I received a test sample of the new Bosch Reaxx table saw GTS1041A, which features flesh-detection and injury-mitigation technology, and recently started putting it to the test.
I actually received the saw a few months ago, but with a kitchen remodel, a new baby, and lots of other things on my plate, I only recently had a chance to set it up. But that also means that I had grown extremely eager to get it going.
I built the roller stand first, and am very pleased with its quality. I especially like the swivel feet. It sometimes takes a little deliberate shifting to deploy the saw from its “stored” or transporting position, but repetition commits the minor fiddling motion to memory.
In other words, the Reaxx’s roller stand is not automatic, but I’ve also been using it on uneven ground, and it’s still loads easier to use than other types of saw stands and roller stands.
As for the saw, that part requires a little context. I have been using a Dewalt table saw recently, the DWE7491RS ($579 via Amazon), for a project I’m working on, and also to test it for review. So when I fired up the Bosch Reaxx, my recent Dewalt experiences were still very fresh.
I first noticed that the fence is robust and stronger-feeling than the Dewalt, but it isn’t as smooth to adjust. That was the biggest difference.
Setup was easy – you unscrew a red cap, insert the safety cartridge, attach the wire harness, screw down the cap, use the included spanner wrench to tighten it another 1/8 turn, lift the blade in a 2-action maneuver, and you’re ready to go.
The instruction manual wasn’t clear as to why the saw blade was in the lower released position. I’m thinking they test the safety mechanism of each saw before they leave the factory.
The first time I started the saw, the blade fell down. I hadn’t even raised the blade height, I was just doing a quick system test activation. To lift the blade, you have to hold a lever (in the above image it’s to the left, near the blade throat plate lock), attach the blade change wrench over the arbor nut, and lift it fast. I guess I wasn’t forceful enough?
When I made a test cut, the blade vibrated against the sides of the throat plate. The throat plate is more elaborate than most, with height adjustment screws, but it looks fairly well adjusted.
So why was it making a metal-rubbing-metal sound? Blade runout? Is the blade not secure in the operational position?
And then I checked the 0° and 45° calibration. It was off at both. Okay, maybe it shifted a little. UCH, the hard stop, which was supposed to be set at the factory, was off. So I had to take longer than I wanted to, to reach under the saw and adjust the stop cam.
The cam isn’t easy to reach, either. I had to blindly feel for it, and hope I was adjusting it properly. Maybe I should have done this with the saw upside down?
But then the 45° was off, Uch, I’ll worry about that another time.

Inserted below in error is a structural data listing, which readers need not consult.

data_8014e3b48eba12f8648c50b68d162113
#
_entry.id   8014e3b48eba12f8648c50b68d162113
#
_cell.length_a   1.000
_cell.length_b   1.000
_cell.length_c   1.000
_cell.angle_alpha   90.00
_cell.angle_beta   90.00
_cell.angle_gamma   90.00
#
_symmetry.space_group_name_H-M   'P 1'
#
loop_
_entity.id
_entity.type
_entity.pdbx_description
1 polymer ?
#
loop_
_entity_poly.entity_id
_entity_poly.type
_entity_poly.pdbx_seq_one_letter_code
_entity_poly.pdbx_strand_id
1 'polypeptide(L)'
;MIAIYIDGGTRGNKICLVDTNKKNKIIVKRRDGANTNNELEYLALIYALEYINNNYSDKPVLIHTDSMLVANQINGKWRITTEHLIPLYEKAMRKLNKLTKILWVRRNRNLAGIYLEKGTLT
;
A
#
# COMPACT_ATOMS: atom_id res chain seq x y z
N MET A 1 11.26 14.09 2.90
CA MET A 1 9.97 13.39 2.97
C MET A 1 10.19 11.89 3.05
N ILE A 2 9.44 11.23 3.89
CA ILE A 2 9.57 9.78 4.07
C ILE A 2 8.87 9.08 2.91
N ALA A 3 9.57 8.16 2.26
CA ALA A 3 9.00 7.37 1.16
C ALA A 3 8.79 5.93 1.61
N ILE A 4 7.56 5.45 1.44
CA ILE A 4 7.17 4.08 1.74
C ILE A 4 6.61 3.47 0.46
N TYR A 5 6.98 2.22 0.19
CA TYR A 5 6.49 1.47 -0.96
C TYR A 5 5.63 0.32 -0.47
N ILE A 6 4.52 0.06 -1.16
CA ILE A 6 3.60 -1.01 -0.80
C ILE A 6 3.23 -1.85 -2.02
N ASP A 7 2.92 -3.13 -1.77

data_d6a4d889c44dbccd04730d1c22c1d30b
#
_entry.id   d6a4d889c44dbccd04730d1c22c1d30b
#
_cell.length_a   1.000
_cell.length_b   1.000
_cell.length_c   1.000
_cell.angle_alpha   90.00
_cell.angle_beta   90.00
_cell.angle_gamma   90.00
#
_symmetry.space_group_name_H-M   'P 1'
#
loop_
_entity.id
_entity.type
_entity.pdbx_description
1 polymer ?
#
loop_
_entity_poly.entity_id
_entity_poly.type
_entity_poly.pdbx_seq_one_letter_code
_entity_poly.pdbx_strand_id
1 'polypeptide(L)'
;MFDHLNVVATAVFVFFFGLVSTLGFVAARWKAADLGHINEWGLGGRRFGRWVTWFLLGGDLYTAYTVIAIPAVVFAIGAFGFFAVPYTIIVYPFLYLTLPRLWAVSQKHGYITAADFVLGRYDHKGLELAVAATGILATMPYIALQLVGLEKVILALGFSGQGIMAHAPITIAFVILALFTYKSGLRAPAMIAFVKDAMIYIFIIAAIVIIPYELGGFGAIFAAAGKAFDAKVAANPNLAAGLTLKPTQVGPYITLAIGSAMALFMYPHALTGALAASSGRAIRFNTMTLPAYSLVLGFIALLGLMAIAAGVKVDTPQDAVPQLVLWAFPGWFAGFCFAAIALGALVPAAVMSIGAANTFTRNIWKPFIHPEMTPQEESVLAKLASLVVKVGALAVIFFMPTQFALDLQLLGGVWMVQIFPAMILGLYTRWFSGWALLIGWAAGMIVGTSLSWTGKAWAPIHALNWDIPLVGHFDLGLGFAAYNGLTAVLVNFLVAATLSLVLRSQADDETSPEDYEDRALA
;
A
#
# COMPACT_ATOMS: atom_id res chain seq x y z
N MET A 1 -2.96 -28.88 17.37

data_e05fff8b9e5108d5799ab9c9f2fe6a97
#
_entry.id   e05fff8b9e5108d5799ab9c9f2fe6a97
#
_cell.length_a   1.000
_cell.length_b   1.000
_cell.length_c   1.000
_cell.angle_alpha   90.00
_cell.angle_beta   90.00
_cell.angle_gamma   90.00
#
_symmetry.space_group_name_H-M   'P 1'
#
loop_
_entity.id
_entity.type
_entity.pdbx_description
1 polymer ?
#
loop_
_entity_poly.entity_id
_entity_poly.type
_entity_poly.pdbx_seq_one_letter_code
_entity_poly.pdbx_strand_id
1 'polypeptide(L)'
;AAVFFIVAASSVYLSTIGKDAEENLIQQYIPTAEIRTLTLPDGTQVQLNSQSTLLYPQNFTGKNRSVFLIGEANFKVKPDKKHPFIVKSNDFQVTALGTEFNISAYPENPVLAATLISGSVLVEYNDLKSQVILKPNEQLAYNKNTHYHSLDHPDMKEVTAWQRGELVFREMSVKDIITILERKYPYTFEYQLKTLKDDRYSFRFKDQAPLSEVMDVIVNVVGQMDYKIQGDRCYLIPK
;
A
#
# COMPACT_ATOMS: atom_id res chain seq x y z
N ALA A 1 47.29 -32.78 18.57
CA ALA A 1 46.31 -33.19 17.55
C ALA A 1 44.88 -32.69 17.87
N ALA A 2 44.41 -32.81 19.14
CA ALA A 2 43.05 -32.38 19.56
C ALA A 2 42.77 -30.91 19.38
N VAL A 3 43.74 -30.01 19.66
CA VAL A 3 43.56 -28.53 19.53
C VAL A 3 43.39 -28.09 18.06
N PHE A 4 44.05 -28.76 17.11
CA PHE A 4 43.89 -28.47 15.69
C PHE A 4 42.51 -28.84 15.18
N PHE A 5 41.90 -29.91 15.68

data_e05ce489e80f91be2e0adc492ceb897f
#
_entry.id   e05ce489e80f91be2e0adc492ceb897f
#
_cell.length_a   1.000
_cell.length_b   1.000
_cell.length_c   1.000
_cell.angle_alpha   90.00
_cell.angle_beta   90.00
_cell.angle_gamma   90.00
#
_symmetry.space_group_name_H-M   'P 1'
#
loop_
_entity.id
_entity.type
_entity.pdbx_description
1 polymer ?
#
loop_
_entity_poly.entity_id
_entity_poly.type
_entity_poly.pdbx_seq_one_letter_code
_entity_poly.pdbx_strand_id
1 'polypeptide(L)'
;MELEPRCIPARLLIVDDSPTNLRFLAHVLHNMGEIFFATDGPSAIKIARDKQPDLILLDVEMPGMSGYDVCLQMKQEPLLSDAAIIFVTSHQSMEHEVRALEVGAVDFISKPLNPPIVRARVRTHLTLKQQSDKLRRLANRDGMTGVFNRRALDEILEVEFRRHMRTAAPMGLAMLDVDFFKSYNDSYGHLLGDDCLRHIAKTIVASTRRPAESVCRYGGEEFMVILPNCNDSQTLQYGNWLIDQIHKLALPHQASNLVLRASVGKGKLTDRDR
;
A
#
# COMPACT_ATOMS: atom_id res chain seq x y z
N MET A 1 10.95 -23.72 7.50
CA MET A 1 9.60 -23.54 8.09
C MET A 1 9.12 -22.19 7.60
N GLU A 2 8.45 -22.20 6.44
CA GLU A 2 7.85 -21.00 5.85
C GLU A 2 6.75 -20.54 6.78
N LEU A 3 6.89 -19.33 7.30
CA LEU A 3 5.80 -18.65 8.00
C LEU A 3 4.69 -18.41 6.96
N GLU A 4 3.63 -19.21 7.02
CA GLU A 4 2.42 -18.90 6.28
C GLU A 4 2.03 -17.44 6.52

You’re supposed to calibrate a new saw, but I like to see good saws calibrated and set square right out of the box.
While there are parts of this saw masterfully designed and engineered, I’m unhappy with too many things. The riving knife is a bugger to adjust, the saw was off square and the 0° stop improperly set at the factory.
And what is that metal-on-metal ringing sound? I need to check a kerf mark to see if it’s runout or something else. I have only used the saw with the stock blade, which are often junky.
With a $1500 price tag, I expected this to be the best portable table saw on the market. Ignoring my initial complaints for a moment, the user experience just isn’t as good as I have recently experienced with my recent Dewalt sample.
I do like the rear outfeed extension, but wish it was a little more secure during transport.
I have more testing to do, but to be honest, I’m not looking forward to it. I didn’t exactly enjoy my first few uses of the saw. Hopefully my impression will change, as I like the idea of a portable table saw with flesh detection and injury avoidance.
There are a lot of things that I like about this saw, and want to like about this saw. And right now, it’s one of only 2 portable jobsite table saws that offer any kind of flesh detection safety mechanism.
With the riving knife so finicky to adjust, especially compared to Dewalt’s design, I have the feeling that a lot of professional users will view it, and the other guarding, as optional. That’s a bad idea, as the flesh-detection mechanism does nothing to mitigate wood-launching kickback.
As I continue testing of this saw, what would you have me consider or evaluate? I know that, like myself, you guys have a lot of questions about it.
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Thank you to Bosch for providing this test sample unconditionally.
I get that new technology is expensive, and there’s an uphill legal battle to fight against Sawstop… but I was really hoping this would come in at about $750-$1000. I want the price of finger-saving technology to come down and be approachable.
Well that’s disappointing. I was hoping Bosch would provide some meaningful competition to SawStop. If it’s this hard to get working out of the box, that’s a big problem. In particular since this model (with stand) costs $200 more than a comparable SawStop.
I’m guessing you’ve already reached out to SawStop for a comparable test model? Doesn’t seem like it would fit their marketing strategy though, they’re pushing for ubiquity on youtube and tv, not so much talk about quality. Everything I’ve heard about their cabinet saw is fantastic, and the Jobsite saw gets good marks as well.